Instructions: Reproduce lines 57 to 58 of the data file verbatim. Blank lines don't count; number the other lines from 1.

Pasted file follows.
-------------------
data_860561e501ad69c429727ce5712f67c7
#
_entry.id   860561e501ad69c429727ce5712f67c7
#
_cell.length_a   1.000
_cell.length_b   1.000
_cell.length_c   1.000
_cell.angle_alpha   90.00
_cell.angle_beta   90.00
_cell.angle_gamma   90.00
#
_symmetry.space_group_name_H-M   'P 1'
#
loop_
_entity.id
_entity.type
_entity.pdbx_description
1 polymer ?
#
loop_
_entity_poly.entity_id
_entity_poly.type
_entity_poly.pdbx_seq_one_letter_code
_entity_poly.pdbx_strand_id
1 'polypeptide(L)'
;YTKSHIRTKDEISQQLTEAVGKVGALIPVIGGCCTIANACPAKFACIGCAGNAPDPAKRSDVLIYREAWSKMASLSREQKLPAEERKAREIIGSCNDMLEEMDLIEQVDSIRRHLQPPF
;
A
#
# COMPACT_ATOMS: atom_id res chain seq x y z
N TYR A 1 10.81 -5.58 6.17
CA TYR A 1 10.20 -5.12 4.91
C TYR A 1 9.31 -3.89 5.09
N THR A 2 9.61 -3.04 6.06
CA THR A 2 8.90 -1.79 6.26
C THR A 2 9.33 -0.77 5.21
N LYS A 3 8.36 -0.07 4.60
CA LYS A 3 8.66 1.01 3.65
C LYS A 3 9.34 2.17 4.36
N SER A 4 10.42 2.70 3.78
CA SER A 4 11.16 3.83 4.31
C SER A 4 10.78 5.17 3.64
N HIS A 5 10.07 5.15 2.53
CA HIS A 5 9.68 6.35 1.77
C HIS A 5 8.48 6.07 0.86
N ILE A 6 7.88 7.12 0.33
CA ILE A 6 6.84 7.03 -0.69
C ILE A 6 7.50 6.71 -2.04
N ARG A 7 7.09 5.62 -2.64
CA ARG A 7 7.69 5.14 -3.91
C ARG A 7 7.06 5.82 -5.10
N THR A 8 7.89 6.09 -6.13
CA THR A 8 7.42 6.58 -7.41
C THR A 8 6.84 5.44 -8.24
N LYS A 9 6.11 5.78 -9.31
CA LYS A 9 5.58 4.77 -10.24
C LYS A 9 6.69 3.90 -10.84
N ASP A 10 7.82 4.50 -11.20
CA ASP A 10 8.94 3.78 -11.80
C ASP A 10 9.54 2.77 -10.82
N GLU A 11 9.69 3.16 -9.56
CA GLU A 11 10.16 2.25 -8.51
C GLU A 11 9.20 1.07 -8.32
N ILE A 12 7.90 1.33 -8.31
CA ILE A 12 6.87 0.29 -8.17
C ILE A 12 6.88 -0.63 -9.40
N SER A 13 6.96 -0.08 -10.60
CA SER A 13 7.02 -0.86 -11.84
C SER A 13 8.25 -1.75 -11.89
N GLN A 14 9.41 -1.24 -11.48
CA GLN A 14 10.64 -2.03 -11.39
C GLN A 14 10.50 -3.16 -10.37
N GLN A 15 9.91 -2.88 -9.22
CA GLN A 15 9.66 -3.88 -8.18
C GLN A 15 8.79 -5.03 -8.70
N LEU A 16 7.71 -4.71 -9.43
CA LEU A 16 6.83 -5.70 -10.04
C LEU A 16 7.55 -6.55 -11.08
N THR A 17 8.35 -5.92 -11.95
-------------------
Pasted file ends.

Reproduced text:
C LYS A 9 6.69 3.90 -10.84
N ASP A 10 7.82 4.50 -11.20